Sites like Mashable, Buzzfeed and Lifehacker cover a huge range of topics and rake in the cash because their “shotgun” strategy. But they have big budgets to hire website developers, writers, and social media managers. These articles are not written by experts, and published just to meet
a deadline. The readers are savvy to this, as demonstrated by some recent articles I read about craft beer on Buzzfeed and Business Insider.
I’m a homebrewer and know quite a bit about craft beer. After reading these articles, I immediately knew that they was not written by someone who knew what they were talking about, and comments on the post reflected my own feelings.
Buzzfeed and Business insider got what they wanted – their money comes from ad revenue so they just want views, and don’t care if readers like what they see or not. If I hate it and share it with
my friends to tell them how stupid it was, these guys still make money!
This is NOT the way to build a trusted brand. I would never buy a ‘how to brew beer at home’ guide from these websites. They need tens of thousands of views to make money from ad revenue on those cheesy articles. As affiliate marketers promoting specific products to a targeted audience, we can make money much more efficiently than the big guys.
The point is, we pick a niche is so that we can develop specialized knowledge on a very specific topic. Knowing a lot about one thing is much better than knowing a little bit about everything.
By becoming an expert, or trusted source of information, people will buy stuff through our site based on our recommendations.
Another reason is simply to pare away the competition. You are starting at ground zero here, with nothing on your website. You’ll also be doing all the work yourself. How can you expect to compete with a website that’s been around for a decade and has 1000’s of articles and loyal fans? You can’t.
So we target a very small audience to make our job more manageable. The extremely specific articles we write make it easier to rank in search engines, and build traffic slowly over time. Once we start gaining traffic from those low traffic, low competition articles, we can begin to expand into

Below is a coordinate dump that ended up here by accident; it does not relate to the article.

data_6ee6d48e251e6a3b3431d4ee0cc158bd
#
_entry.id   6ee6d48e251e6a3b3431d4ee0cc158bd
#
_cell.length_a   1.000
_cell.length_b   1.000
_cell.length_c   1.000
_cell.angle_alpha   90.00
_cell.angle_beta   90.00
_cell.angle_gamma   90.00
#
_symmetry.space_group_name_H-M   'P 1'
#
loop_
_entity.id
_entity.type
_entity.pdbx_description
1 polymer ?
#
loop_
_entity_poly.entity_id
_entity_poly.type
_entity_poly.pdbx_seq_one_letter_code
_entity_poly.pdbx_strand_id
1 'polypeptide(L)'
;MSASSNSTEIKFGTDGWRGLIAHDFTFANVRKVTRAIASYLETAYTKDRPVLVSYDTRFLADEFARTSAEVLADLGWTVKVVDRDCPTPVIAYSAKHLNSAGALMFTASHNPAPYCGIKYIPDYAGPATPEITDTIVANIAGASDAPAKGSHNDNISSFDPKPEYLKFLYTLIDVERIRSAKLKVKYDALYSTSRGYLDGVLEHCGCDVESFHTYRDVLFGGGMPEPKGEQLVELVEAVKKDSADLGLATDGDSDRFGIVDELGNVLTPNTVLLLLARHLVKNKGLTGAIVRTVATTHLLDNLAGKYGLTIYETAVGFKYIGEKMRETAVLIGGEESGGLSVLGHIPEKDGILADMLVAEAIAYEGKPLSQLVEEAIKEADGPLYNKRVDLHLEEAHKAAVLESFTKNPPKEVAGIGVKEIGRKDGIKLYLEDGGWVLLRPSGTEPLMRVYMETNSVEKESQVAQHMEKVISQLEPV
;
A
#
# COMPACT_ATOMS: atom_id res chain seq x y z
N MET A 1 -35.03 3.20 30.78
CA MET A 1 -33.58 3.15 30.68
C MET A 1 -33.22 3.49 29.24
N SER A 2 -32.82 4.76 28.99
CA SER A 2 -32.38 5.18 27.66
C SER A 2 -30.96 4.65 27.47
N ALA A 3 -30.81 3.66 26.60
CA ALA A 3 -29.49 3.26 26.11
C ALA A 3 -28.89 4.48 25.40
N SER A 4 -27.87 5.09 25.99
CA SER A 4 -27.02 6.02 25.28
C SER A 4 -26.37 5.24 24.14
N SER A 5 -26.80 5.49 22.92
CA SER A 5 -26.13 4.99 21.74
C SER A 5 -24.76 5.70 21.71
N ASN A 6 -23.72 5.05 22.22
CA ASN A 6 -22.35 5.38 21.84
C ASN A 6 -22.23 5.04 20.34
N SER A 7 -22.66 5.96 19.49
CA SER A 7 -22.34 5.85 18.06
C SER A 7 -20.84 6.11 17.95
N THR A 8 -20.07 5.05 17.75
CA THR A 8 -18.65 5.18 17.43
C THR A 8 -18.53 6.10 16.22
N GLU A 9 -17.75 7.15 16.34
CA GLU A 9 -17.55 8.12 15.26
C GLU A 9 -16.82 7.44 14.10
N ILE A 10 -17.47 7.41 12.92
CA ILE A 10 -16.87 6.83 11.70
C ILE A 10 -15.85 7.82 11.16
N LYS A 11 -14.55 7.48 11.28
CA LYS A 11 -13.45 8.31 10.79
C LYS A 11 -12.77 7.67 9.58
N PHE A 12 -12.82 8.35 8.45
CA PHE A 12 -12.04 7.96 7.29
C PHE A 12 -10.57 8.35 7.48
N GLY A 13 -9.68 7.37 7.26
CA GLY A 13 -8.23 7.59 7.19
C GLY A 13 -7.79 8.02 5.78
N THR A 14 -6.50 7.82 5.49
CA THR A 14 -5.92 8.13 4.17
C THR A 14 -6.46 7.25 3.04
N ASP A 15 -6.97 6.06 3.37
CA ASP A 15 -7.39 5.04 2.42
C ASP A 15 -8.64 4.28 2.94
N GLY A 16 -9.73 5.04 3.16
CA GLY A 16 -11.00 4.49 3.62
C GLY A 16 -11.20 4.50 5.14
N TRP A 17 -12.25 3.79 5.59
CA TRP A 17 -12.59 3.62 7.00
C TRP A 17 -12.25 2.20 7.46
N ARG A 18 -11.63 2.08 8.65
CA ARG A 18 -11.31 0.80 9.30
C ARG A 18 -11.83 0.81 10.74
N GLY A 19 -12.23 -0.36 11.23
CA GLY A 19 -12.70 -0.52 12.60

Perhaps the most compelling reason to focus on a specific group of people is so we know who we are talking to!
Some guys want to build muscle mass. They love being the biggest guy at the gym and want nothing but ‘gains’ (slang for gaining muscle mass).
There are other guys that want a ‘cut’ physique, and could care less about size. They want to look good in a tank top and be beach-ready all year long. They don’t care about gains, as long as they get the girls.
If you create a website about bodybuilding, who are you talking to? If you write an article about how to gain weight fast, the beach body guys won’t care. If you write an article about how to lose body fat fast, the muscle dudes will worry about loss of muscle mass.
You could even break it down further to ‘natty’ (natural) or ‘juicing’ (steroids) techniques. Include men vs women, and now we have several possible audiences to target our website to.
natural bodybuilding gains for men
safe steroid use for bodybuilding women lifting techniques to improve physique bodybuilding for strength
How targeted you get depends on your level of interest or expertise in a topic, as well as how big of project you want to take on. It’s also nice to leave yourself some elbow room for growth. Doing something like “freeweight gym exercises for women over 50 to gain strength” might be limiting
if you run out of exercise routines to talk about.
But ‘strength training for women over 50’ leaves you possible room to include topics like home gym equipment, supplements, human biology, exercise mentality, and so on.